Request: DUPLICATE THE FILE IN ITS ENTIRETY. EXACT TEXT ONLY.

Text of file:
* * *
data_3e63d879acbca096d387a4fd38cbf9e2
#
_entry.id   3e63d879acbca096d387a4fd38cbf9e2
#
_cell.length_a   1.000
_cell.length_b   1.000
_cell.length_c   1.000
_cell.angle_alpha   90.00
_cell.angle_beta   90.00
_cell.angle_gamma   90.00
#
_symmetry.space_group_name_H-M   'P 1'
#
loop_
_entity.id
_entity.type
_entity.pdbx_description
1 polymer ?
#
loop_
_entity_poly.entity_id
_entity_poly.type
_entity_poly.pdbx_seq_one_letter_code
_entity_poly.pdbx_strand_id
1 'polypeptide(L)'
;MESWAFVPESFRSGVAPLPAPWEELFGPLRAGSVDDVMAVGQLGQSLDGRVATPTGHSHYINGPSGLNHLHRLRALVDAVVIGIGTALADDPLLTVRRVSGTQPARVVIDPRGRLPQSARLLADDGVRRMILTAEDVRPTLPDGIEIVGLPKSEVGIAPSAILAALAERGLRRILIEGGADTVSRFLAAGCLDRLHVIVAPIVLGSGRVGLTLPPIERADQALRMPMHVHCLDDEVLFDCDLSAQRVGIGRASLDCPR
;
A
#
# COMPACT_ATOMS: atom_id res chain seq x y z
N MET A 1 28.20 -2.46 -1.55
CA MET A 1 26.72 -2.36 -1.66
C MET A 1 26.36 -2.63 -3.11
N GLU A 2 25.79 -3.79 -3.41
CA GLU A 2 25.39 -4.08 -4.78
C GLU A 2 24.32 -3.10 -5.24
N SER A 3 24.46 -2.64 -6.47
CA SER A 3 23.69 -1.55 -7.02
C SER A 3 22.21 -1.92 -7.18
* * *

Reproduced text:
data_3e63d879acbca096d387a4fd38cbf9e2
#
_entry.id   3e63d879acbca096d387a4fd38cbf9e2
#
_cell.length_a   1.000
_cell.length_b   1.000
_cell.length_c   1.000
_cell.angle_alpha   90.00
_cell.angle_beta   90.00
_cell.angle_gamma   90.00
#
_symmetry.space_group_name_H-M   'P 1'
#
loop_
_entity.id
_entity.type
_entity.pdbx_description
1 polymer ?
#
loop_
_entity_poly.entity_id
_entity_poly.type
_entity_poly.pdbx_seq_one_letter_code
_entity_poly.pdbx_strand_id
1 'polypeptide(L)'
;MESWAFVPESFRSGVAPLPAPWEELFGPLRAGSVDDVMAVGQLGQSLDGRVATPTGHSHYINGPSGLNHLHRLRALVDAVVIGIGTALADDPLLTVRRVSGTQPARVVIDPRGRLPQSARLLADDGVRRMILTAEDVRPTLPDGIEIVGLPKSEVGIAPSAILAALAERGLRRILIEGGADTVSRFLAAGCLDRLHVIVAPIVLGSGRVGLTLPPIERADQALRMPMHVHCLDDEVLFDCDLSAQRVGIGRASLDCPR
;
A
#
# COMPACT_ATOMS: atom_id res chain seq x y z
N MET A 1 28.20 -2.46 -1.55
CA MET A 1 26.72 -2.36 -1.66
C MET A 1 26.36 -2.63 -3.11
N GLU A 2 25.79 -3.79 -3.41
CA GLU A 2 25.39 -4.08 -4.78
C GLU A 2 24.32 -3.10 -5.24
N SER A 3 24.46 -2.64 -6.47
CA SER A 3 23.69 -1.55 -7.02
C SER A 3 22.21 -1.92 -7.18